gain for us a Royal summons.
When we arrived home again at New York, Mr.
Smith took us under his cloak and carried us on
the Ferry Boat to Jersey City, where he got us on
the cars and never stopped until we reached the
Monumental City, where we felt safe from pursuit.
There we rested for a few days under the hos-
pitable roof of Barnum's Hotel and then left for
our own dear home. It was a joyous night when
we arrived there and found our "white ma," Mrs.
Smith, waiting to secure us. Of course we then
did not appreciate her worth for we were babies
when we left her ; but we soon learned to regard
her with the most tender feelings. She taught us
our first precepts of religion, and assumed the
duties of preceptress, our ideas of a Deity were
very imperfect. We had heard the Supreme
Being alluded to, but not in tones of love and rev-
erence, but to give force to some angry expression.
She gradually imparted to us such ideas as our
crude minds could comprehend, until such times
as we could begin to understand the fundamental
principles of the doctrine of the established church
of England. Now, although we do not wish to
speak Pharisaical, we think we can safely call our-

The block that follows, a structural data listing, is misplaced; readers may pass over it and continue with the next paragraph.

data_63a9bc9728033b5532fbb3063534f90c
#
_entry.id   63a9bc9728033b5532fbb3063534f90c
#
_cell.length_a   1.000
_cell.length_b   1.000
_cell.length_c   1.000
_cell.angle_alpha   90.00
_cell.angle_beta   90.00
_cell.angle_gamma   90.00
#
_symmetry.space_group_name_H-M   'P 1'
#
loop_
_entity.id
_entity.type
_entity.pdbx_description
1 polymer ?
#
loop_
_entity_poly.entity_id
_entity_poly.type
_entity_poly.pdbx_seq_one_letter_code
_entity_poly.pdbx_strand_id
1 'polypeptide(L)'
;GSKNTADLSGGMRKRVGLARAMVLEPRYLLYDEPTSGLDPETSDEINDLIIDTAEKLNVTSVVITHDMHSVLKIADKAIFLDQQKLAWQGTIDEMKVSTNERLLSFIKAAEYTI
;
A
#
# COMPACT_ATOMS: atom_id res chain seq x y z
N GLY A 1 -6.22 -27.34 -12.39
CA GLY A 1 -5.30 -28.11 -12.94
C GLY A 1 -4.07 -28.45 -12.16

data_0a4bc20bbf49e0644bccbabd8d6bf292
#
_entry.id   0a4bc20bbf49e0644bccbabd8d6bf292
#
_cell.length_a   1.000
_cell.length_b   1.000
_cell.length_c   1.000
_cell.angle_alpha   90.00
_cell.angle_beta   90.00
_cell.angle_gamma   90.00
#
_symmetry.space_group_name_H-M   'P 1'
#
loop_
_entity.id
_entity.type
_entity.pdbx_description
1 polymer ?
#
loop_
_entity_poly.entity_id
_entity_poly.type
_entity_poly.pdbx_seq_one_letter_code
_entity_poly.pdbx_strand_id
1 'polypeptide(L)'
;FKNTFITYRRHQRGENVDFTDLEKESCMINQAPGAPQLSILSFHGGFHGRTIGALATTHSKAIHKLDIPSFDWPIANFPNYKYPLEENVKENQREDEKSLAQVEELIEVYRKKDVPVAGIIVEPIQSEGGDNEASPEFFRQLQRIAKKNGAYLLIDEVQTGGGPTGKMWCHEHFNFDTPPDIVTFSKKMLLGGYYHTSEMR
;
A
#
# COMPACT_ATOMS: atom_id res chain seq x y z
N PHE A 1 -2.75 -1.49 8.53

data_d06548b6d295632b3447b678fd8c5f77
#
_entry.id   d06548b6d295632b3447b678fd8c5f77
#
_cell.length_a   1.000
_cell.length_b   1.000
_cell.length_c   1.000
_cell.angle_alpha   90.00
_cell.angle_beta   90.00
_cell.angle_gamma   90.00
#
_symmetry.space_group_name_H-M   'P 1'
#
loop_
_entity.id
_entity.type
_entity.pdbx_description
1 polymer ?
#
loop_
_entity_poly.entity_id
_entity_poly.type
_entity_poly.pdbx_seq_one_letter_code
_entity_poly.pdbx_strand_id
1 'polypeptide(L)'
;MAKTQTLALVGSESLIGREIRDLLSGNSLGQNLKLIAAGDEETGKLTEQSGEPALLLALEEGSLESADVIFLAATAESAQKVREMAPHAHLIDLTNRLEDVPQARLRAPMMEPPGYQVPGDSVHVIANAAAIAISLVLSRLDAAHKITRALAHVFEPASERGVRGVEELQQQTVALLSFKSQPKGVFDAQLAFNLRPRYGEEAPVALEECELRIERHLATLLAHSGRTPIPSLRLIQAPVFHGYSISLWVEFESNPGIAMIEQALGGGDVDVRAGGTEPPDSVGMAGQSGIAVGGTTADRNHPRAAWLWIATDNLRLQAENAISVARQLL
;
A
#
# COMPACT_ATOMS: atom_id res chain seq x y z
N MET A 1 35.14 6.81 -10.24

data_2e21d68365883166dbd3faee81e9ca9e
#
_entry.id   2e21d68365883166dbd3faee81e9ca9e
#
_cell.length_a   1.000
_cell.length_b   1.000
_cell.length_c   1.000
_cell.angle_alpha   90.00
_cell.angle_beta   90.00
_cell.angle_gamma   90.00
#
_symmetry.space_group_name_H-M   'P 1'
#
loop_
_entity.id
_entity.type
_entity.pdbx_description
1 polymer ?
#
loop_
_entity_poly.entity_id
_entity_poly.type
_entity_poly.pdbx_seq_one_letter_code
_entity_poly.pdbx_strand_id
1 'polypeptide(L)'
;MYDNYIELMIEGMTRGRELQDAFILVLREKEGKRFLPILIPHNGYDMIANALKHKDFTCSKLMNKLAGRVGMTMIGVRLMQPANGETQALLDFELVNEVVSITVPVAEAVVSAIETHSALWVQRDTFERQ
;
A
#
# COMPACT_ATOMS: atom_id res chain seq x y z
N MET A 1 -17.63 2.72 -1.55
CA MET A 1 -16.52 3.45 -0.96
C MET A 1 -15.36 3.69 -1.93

selves really Christian children. Mrs. S. instruct?
ed us to read and write, to sing and dance, and
thus while being able to enjoy ourselves, and to
employ our time usefully, to contribute in no
small degree to the amusement of those who called
to see us.
In I860 we were in New Orleans when the
domestic political troubles commenced. Mr. Smith,
who had heavy responsibilities resting upon him,
was obliged to withdraw us from public life and
take us home. Shortly after that, he was taken
ill, and after a few weeks' suffering died, leaving
his widow to look after his people and the estate.
We were old enongh then to mourn the loss of
our good master, who seemed to us as a father,
and we here would render a grateful tribute to his
memory, by saying that he was urbane, generous,
kind, patient-bearing, and beloved by all. We
trust, in fact believe, that he has gone to that
heaven we have heard him so often describe to